Download Lecture Notes V- Moral Relativism

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In general, the term ‘relativism’ refers to many different ideas. For example, in anthropology it
sometimes connotes, among other things, the rather uncontroversial notion that anthropologists
should strive to be impartial and unprejudiced in their empirical inquires. However as regards with
moral philosophy, the term ‘moral relativism’ is understood in a variety of ways. Most often it is
associated with an empirical thesis that there are deep and widespread moral disagreements and a
meta-ethical thesis that the truth or justification of moral judgments is not absolute, but relative to
some group of persons. Sometimes ‘moral relativism’ is connected with a normative position about
how we ought to think about or act towards those with whom we morally disagree, most commonly
that we should tolerate them. Therefore we can talk about “descriptive moral relativism” (as an
empirical position) and “meta-ethical moral relativism”:
Descriptive relativism is merely the positive or descriptive position that there exist, in fact,
fundamental disagreements about the right course of action even when the same facts obtain and
the same consequences seem likely to arise. It is the observation that different cultures have
different moral standards. Descriptive relativists do not necessarily affirm or deny the existence of a
single correct normative appraisal, given the same set of circumstances; that is to say, they are not
necessarily normative relativists. Likewise, they do not necessarily make any commitments to the
semantics, ontology, or epistemology of moral judgements; that is, not all descriptive relativists are
meta-ethical relativists. Descriptive relativism is a widespread position in academic fields such as
anthropology and sociology, which simply admit that it is incorrect to assume that the same moral or
ethical frameworks are always in play in all historical and cultural circumstances.
Meta-ethical relativists believe not only that people disagree about moral issues, but that terms
such as "good," "bad," "right" and "wrong" do not stand subject to universal truth conditions at
all. Rather, they describe societal conventions and personal preference. Meta-ethical relativists
are, firstly, descriptive relativists: they believe that, given the same set of facts, some societies or
individuals will have a fundamental disagreement about what one ought to do (based on societal
or individual norms). What's more, they argue that one cannot adjudicate these disagreements
using some independent standard of evaluation — the standard will always be societal or personal.
The metaethical position usually concerns the truth or justification of moral judgments, and it has
been given somewhat different definitions. Metaethical relativists generally suppose that many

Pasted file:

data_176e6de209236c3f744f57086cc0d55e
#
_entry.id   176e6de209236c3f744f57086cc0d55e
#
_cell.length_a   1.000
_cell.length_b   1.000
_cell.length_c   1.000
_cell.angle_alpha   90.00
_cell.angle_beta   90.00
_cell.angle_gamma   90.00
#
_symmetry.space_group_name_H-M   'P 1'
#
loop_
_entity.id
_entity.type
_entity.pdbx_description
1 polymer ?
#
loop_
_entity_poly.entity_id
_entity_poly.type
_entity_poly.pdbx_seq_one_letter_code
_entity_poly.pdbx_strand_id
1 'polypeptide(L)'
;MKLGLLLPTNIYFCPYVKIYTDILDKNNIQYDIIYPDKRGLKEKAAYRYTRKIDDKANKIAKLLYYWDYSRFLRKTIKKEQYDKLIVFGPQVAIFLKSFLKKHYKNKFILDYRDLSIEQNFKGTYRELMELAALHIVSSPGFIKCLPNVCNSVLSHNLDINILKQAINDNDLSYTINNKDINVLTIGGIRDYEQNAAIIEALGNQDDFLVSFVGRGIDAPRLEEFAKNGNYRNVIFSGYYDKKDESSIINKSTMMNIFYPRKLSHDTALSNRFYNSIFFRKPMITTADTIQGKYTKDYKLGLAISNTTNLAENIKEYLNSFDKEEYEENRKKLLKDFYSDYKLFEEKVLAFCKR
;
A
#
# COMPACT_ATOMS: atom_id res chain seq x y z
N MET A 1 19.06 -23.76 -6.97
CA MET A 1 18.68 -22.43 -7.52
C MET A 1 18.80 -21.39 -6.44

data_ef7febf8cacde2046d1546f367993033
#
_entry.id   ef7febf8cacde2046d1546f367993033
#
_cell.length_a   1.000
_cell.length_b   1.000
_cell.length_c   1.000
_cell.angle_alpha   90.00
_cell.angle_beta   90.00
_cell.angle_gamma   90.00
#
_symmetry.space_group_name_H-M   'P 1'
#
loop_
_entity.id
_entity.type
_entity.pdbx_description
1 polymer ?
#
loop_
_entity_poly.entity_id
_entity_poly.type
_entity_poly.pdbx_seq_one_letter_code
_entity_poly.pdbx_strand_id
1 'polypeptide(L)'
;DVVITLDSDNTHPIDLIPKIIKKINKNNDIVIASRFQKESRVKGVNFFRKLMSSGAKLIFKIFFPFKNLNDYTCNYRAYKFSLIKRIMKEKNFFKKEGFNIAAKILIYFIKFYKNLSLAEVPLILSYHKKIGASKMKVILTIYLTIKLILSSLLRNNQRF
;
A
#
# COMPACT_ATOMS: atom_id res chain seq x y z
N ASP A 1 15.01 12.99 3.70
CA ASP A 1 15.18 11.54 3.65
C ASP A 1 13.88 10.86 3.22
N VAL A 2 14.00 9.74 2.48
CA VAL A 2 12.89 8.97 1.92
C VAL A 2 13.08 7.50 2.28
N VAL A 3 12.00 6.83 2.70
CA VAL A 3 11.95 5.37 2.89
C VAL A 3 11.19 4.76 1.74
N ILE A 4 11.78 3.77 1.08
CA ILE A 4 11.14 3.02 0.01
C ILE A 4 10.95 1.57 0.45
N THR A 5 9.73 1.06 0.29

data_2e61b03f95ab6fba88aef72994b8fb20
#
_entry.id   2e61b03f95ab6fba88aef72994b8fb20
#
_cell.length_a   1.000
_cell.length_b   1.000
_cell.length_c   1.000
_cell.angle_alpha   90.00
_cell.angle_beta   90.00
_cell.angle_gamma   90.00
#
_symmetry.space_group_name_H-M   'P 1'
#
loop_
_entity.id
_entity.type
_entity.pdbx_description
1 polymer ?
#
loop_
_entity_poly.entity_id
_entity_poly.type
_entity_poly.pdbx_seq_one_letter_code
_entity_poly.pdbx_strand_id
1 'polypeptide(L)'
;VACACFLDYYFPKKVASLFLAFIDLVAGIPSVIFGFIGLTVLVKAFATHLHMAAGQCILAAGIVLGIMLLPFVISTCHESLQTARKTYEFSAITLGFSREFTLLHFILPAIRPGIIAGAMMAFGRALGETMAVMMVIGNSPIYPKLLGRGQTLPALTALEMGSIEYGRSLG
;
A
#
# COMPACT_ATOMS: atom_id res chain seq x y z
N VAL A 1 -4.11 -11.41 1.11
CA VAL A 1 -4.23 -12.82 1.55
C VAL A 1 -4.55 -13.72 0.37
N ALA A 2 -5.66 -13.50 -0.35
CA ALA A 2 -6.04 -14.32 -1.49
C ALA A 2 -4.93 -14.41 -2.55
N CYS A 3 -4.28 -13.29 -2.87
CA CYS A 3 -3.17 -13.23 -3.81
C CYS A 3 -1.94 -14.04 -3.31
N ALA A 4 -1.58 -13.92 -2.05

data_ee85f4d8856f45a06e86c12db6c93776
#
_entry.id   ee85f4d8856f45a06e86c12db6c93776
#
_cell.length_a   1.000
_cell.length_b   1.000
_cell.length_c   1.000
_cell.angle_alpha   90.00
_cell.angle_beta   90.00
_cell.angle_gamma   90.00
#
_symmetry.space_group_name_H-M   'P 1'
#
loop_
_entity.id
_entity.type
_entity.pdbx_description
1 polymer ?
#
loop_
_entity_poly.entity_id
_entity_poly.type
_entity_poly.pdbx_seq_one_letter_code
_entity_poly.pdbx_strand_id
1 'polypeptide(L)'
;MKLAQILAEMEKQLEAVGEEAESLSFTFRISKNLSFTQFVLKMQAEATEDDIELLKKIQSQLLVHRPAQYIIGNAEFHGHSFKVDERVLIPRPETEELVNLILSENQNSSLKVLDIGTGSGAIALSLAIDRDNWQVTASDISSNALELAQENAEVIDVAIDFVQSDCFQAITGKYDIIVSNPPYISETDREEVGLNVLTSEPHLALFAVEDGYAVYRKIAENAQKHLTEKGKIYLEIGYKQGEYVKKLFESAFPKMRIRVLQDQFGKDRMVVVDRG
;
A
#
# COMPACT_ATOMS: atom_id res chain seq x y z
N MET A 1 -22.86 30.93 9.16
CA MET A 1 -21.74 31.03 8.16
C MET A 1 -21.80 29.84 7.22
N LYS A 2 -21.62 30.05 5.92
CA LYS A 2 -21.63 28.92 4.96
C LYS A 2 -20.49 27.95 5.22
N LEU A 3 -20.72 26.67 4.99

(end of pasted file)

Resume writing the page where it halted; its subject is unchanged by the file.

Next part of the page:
fundamental moral disagreements cannot be rationally resolved, and on this basis they argue that
moral judgments lack the moral authority or normative force that moral objectivists usually contend
these judgments may have. Hence, metaethical relativism is in part a negative thesis that challenges
the claims of moral objectivists. However, it often involves a positive thesis as well, namely that
moral judgments nonetheless have moral authority or normative force, not absolutely or universally
(as objectivists contend), but relative to some group of persons such as a society or culture. This
point is typically made with respect to truth or justification (or both), and the following definition will
be a useful reference point:
“The truth or falsity of moral judgments, or their justification, is not absolute or universal, but is
relative to the traditions, convictions, or practices of a group of persons.”
With respect to truth-value, this means that a moral judgment such as ‘Polygamy is morally wrong’
may be true relative to one society, but false relative to another. It is not true, or false, simply
speaking. Likewise, with respect to justification, this judgment may be justified in one society, but not
another. Taken in one way, this last point is uncontroversial: The people in one society may have
different evidence available to them than the people in the other society. But proponents of MMR
usually have something stronger and more provocative in mind: That the standards of justification in
the two societies may differ from one another and that there is no rational basis for resolving these
differences. This is why the justification of moral judgments is relative rather than absolute.
This view is contrasted by moral universalism, which argues that, even though people disagree, and
some may even be unpersuadable (e.g. someone who is closed-minded), there is still a meaningful
sense in which an action may be more 'moral' than another. That is, they believe there are objective
standards of evaluation that seem worth calling 'moral facts' - regardless of whether they are
universally accepted.